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Circulation. 2003 Feb 18;107(6):817-23.

Antianginal and antiischemic effects of ivabradine, an I(f) inhibitor, in stable angina: a randomized, double-blind, multicentered, placebo-controlled trial.

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Weill Medical College of Cornell University, New York, NY, USA.



Heart rate reduction should benefit patients with chronic stable angina by improving myocardial perfusion and reducing myocardial oxygen demand. This study evaluated the antianginal and antiischemic effects of ivabradine, a new heart rate-lowering agent that acts specifically on the sinoatrial node.


In a double-blind, placebo-controlled trial, 360 patients with a > or =3-month history of chronic stable angina were randomly assigned to receive ivabradine (2.5, 5, or 10 mg BID) or placebo for 2 weeks, followed by an open-label 2- or 3-month extension on ivabradine (10 mg BID) and a 1-week randomized withdrawal to ivabradine (10 mg BID) or placebo. Primary efficacy criteria were changes in time to 1-mm ST-segment depression and time to limiting angina during bicycle exercise (exercise tolerance tests), performed at trough of drug activity. In the per-protocol population (n=257), time to 1-mm ST-segment depression increased in the 5 and 10 mg BID groups (P<0.005); time to limiting angina increased in the 10 mg BID group (P<0.05). Deterioration in all exercise tolerance test parameters occurred in patients who received placebo during randomized withdrawal (all P<0.02) but not in those still receiving ivabradine. No rebound phenomena were observed on treatment cessation.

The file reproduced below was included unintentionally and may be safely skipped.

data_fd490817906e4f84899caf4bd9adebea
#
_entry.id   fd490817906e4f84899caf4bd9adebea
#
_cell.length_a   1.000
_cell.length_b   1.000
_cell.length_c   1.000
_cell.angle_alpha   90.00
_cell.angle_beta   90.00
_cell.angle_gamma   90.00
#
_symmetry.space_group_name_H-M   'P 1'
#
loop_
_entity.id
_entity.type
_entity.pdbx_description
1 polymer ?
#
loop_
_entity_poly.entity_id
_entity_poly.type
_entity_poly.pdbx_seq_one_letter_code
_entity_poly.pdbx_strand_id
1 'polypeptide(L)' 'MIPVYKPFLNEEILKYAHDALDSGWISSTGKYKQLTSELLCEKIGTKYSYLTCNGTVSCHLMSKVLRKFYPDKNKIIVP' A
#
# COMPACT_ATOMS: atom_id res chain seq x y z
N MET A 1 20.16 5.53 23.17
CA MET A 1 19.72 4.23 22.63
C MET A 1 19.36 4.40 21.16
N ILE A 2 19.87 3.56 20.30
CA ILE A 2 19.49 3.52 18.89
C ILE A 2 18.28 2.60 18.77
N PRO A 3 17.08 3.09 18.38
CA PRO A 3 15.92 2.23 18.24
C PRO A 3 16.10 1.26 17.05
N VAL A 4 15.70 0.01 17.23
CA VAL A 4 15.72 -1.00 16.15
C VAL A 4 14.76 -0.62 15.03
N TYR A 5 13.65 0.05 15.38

Ivabradine produces dose-dependent improvements in exercise tolerance and time to development of ischemia during exercise. These results suggest that ivabradine, representing a novel class of antianginal drugs, is effective and safe during 3 months of use; longer-term safety requires additional assessment.

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